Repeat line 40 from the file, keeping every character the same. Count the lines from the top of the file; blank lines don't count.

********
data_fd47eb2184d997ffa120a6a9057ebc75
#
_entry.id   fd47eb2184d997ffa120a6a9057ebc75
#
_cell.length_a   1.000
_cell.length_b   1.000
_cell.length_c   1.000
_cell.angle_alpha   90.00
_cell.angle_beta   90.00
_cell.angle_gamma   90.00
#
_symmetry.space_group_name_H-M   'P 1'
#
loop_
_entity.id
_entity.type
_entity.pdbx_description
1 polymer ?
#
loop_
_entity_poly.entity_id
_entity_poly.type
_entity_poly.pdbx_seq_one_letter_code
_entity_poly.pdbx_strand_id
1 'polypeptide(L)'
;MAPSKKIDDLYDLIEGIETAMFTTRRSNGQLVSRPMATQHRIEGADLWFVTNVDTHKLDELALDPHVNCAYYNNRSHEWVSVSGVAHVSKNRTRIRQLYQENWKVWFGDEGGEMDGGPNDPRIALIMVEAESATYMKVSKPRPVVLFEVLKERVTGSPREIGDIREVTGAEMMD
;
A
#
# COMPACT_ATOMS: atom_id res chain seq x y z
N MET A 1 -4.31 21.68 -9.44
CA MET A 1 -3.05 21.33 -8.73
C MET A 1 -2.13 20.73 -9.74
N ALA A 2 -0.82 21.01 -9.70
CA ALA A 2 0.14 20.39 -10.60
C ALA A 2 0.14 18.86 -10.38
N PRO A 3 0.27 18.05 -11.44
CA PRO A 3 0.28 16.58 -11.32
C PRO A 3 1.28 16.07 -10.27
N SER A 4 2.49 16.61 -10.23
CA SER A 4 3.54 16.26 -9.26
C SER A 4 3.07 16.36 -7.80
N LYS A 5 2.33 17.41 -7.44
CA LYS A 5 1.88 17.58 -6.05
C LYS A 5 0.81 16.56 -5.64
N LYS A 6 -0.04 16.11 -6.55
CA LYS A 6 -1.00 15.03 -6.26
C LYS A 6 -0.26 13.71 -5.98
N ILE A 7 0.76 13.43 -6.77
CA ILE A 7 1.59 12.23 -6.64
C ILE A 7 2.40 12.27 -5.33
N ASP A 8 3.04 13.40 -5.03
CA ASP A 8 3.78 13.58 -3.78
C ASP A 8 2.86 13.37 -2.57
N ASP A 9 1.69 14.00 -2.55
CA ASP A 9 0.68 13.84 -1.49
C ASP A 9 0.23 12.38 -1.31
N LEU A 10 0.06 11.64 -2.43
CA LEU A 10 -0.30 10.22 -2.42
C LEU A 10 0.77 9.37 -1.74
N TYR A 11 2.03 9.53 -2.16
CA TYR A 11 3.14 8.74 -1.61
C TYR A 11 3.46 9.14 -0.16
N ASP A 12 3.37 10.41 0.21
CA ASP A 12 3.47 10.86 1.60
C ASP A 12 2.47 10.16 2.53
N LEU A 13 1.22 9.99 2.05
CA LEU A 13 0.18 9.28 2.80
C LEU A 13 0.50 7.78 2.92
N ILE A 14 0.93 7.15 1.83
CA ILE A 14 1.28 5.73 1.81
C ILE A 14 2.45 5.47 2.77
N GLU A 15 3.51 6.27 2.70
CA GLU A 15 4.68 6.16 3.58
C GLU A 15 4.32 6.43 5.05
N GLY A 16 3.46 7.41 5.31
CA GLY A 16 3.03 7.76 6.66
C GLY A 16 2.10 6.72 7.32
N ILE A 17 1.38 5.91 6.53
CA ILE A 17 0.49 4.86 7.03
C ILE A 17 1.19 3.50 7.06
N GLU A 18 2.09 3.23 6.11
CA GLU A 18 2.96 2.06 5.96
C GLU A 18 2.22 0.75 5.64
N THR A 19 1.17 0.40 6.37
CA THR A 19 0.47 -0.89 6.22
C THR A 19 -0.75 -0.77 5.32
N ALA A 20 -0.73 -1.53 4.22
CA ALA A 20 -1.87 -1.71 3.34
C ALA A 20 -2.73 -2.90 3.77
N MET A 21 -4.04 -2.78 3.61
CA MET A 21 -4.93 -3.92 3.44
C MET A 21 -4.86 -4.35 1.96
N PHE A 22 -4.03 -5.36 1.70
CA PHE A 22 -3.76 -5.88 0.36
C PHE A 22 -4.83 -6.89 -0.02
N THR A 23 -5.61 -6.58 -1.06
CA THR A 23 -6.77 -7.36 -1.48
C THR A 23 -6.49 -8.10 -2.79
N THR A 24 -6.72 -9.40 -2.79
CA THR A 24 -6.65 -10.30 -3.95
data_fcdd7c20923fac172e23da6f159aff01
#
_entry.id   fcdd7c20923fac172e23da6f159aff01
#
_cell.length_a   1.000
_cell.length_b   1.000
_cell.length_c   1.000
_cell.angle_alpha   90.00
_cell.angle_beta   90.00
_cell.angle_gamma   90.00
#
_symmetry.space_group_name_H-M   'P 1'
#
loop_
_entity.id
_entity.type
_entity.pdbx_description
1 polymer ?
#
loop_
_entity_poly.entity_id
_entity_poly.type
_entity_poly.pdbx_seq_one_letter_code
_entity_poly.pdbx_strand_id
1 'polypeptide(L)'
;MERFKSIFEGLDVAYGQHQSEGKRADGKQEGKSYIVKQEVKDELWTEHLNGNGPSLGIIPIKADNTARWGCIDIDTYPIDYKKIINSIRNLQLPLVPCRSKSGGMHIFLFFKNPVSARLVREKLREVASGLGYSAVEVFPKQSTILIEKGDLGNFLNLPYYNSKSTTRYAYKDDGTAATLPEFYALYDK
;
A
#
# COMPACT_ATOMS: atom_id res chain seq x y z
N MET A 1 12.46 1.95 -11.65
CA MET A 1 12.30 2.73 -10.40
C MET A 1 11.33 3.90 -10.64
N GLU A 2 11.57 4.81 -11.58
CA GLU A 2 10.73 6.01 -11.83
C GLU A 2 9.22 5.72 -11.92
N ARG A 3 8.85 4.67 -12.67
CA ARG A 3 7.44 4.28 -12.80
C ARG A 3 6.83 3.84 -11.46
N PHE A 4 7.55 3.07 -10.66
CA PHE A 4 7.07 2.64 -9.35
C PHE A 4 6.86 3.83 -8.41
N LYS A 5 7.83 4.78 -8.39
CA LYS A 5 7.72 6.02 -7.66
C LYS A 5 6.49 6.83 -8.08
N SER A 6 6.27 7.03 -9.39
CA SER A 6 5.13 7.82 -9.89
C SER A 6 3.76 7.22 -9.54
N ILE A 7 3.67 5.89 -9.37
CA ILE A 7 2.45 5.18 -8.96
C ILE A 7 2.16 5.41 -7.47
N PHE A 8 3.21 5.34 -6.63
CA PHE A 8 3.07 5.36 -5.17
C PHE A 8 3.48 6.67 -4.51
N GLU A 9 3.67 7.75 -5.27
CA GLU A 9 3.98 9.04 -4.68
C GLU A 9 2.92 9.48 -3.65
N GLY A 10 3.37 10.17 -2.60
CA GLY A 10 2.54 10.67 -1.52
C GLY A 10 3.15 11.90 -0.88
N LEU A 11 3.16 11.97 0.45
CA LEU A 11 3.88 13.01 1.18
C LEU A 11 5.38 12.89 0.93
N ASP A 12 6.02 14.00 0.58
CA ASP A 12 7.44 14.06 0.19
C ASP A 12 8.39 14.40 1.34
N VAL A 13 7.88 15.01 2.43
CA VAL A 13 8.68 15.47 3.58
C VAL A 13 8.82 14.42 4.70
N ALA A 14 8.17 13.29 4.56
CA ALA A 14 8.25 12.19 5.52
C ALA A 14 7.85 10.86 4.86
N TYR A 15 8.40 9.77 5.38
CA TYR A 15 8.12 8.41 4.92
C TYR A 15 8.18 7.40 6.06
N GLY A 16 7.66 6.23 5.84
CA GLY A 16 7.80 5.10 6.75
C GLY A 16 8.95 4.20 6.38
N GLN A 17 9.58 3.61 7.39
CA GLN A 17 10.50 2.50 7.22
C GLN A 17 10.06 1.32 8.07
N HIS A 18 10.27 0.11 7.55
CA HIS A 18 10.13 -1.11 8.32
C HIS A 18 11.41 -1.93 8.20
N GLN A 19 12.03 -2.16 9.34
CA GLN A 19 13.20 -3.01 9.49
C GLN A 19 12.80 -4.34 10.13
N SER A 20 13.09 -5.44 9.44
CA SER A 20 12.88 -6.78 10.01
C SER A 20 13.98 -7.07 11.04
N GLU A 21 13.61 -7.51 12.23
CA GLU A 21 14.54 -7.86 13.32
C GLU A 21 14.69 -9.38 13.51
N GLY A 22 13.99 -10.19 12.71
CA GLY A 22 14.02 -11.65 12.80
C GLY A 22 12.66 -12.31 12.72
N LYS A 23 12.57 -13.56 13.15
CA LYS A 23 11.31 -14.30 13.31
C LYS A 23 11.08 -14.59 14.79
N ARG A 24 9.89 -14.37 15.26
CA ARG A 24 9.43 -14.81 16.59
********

N SER A 4 2.49 16.61 -10.23